Would you rather...?

Discussion in 'B&W: Film, Paper, Chemistry' started by sbmphoto, Sep 5, 2012.

  1. sbmphoto

    sbmphoto Member

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    Fishing for ideas out there...

    Whilst waiting for my Mamiya 645 ProTL (120 film) to arrive and having the opportunity to test it out myself, here is my question to you. Would you rather :



    A) Use Ilford HP5 and push it to 3200

    or

    B) Use Ilford Delta 3200

    or

    C) Other BW film (I am not equipped to develop C-41)​



    This will be for available light snapshots/portraits. Please feel free to express opinions, indicate processing and include sample pictures.


    Thanks and happy shooting! :munch:
     
    Last edited by a moderator: Sep 5, 2012
  2. Ian Grant

    Ian Grant Subscriber

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    Other, I used XP-1 then later XP-2 pushed to 3200 in C42 chemistry for many years :smile:

    Ian
     
  3. sbmphoto

    sbmphoto Member

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    Unfortunately, XP-2 and BW400CN films are out of the question as I am not equipped to self-develop C-41 :sad:

    Thanks for your reply though!! :D
     
  4. Gerald C Koch

    Gerald C Koch Member

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    I am not a big fan of pushing film. Professional photographers use passive reflactors to place more light on the subject.
     
  5. sbmphoto

    sbmphoto Member

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    So I'll take your comment as a vote for the delta 3200. Thanks!
     
  6. Ian Grant

    Ian Grant Subscriber

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    Actually Delta 3200 is a 1000 EI film designed for uprating, there's nothing new in this both Kodak and Fuji once made special high speed push process E6 films with a truer speed of 800 EI. The idea is that the films achieve optimal contrast and tonality when pushed in the development stage.

    Ian
     
  7. David Brown

    David Brown Subscriber

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    I have had very good results with Delta 3200 in medium format. I meter and shoot at 1600, but process as if shot at 3200. Since it's really an ISO 800-1000 film, that's underexposed and then over-developed; which is what "pushing" is.

    To me, this gives better results than HP5 (or Tri-X) since the push is not as much and you have the advantage of the T grains. I have had much experience with Tri-X pushed to ISO 1000 in Acufine, and find the Delta results to be superior.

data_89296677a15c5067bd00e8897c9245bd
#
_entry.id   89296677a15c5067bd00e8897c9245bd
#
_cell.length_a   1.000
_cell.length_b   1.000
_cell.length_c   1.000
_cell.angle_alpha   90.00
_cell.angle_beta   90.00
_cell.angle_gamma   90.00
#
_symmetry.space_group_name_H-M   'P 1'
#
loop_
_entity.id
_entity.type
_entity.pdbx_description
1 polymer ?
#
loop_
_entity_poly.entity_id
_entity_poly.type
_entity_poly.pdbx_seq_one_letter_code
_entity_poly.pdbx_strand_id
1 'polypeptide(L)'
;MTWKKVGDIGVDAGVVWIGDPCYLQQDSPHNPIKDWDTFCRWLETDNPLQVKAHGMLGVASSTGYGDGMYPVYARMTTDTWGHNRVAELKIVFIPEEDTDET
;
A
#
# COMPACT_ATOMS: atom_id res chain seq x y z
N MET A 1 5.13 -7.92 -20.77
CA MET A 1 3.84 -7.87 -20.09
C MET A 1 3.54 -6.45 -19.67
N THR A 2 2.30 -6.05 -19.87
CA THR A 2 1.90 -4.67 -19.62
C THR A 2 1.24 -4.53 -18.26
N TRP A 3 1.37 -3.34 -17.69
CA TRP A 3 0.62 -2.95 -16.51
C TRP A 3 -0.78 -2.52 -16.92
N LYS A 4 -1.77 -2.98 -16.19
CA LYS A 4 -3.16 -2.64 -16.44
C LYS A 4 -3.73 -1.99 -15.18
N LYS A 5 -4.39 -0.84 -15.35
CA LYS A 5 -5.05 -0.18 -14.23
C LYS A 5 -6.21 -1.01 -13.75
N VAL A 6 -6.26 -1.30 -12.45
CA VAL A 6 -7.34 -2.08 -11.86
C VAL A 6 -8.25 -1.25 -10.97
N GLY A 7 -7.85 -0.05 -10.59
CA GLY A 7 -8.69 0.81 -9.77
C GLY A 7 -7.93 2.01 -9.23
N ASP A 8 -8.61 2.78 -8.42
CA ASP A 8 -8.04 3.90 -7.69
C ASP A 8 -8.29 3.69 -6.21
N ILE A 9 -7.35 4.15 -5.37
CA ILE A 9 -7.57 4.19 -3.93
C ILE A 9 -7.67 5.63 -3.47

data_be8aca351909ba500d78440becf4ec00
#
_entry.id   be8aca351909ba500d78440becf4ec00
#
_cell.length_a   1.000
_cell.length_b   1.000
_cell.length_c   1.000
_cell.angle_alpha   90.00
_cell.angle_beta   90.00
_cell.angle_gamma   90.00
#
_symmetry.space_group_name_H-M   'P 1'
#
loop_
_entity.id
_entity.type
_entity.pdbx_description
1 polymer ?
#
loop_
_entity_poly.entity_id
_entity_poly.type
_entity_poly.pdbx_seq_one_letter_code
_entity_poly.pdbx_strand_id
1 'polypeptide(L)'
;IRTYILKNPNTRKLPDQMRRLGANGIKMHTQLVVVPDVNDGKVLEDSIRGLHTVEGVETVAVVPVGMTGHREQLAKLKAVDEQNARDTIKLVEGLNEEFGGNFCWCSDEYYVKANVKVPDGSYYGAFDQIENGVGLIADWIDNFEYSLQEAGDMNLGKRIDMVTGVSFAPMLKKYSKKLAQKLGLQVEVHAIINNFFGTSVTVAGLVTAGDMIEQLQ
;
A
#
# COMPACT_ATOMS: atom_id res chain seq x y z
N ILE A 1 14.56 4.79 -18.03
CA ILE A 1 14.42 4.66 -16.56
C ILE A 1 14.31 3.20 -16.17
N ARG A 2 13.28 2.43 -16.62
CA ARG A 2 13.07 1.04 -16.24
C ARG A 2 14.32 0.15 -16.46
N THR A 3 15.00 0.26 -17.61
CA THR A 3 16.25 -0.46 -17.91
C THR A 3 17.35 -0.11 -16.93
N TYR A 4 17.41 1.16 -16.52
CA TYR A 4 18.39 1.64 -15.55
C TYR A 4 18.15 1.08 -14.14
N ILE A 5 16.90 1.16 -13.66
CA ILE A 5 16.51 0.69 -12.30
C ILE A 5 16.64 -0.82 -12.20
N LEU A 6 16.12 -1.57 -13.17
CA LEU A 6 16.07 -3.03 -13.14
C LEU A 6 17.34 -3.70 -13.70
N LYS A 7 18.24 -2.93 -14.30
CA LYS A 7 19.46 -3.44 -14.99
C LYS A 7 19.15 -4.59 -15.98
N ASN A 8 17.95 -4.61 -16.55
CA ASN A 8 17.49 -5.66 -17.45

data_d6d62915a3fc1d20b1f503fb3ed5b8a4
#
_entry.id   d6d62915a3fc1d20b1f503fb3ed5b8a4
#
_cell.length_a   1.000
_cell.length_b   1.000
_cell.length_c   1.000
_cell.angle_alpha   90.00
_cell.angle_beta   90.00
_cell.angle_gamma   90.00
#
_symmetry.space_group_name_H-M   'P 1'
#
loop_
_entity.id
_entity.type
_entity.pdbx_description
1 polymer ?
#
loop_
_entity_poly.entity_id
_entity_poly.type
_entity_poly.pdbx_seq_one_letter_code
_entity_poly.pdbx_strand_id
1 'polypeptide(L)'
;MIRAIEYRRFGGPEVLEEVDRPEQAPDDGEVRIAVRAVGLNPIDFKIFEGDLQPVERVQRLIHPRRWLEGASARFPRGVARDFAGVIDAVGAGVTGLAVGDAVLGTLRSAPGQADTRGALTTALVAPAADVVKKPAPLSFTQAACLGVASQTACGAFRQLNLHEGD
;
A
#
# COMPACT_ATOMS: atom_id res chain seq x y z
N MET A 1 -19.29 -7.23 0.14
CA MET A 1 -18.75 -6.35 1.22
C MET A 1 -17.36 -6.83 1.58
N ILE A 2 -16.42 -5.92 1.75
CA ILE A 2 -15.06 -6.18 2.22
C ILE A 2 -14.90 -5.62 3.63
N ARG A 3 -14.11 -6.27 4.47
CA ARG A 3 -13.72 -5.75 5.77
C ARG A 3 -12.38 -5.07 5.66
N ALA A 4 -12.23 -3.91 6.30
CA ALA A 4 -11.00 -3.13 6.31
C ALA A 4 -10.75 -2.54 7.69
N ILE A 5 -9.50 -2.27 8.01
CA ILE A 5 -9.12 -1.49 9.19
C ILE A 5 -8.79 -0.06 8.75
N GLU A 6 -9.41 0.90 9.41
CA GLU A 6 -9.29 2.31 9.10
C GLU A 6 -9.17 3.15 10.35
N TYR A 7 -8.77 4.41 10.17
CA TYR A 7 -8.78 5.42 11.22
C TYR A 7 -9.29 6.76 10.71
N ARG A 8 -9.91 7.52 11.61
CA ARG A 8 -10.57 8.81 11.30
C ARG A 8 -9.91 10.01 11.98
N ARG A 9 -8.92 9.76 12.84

As always, YMMV.
     
  8. sbmphoto

    sbmphoto Member

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    Thanks for your input guys!
     
  9. pgomena

    pgomena Member

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    +1

    Peter Gomena
     
  10. Roger Cole

    Roger Cole Member

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    Delta 3200. I use it regularly in 120 and love the results. I develop in T-Max developer (because it's what I have but I'm sure DD-X would do just as well) per Ilford's instructions for 6400. Very good film.
     
  11. rippo

    rippo Member

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    As a professional photographer, I rarely have time for reflectors.

    As for delta 3200'vs hp5 pushed, depends on what you like more. Do you want grain the size of Toledo, or do you want all the tonality of a chessboard? It's a trade off. For medium format mostly I'd go for the delta as the grain is acceptable and the shadow detail pleasing. If it were 35mm and the appropriate subject matter, I might push the hp5. I really don't like the look of 3200 film in 35mm except in limited circumstances.
     
  12. jnanian

    jnanian Advertiser Advertiser

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    sorry to suggest this
    but why don't you try a roll
    of each for similar subject matter
    and see what YOU like the best ?
    everyone has different shooting styles
    and processing methods, so what works
    for one person and looks "great ! " looks
    like junk to the person who sits next to them.

    me?
    3200 speed film processed in coffee
     
  13. Roger Cole

    Roger Cole Member

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    For 35mm I prefer TMZ to Delta 3200, at least slightly. At 3200 it makes very nice 5x7s and 8x10s can be good depending on subject matter. There's grain, but it can work well for some subjects. It's very sharp. Just as for Delta 3200, I develop in T-Max developer per Kodak recommendation for 6400 (or one stop more than whatever I expose it at.)

    For 1000-1600 I prefer Tri-X in Diafine. Superb combo. 1600 is quite usable in dim/overcast daylight, but it seems to be slower under tungsten, maybe 1000. I only go to TMZ when I need more speed than that.
     
  14. fastw

    fastw Member

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    Why do you need 3200?
     
  15. lxdude

    lxdude Member

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    There's not always much to reflect!
     
  16. sbmphoto

    sbmphoto Member

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    As I mentioned in my original post, have not yet received my 645 ProTL to do the trials myself. Obviously, when I do, I will be trying this myself. ;-)

    :laugh: I love the comparison!

    I'll be shooting mostly indoors, mostly in the evening. I'd like keep my shutter speeds up and travel light without tripods, triggers or speedlights.
     
  17. Slixtiesix

    Slixtiesix Subscriber

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    I would chose Delta 3200 but wouldn´t expose it at ISO 3200.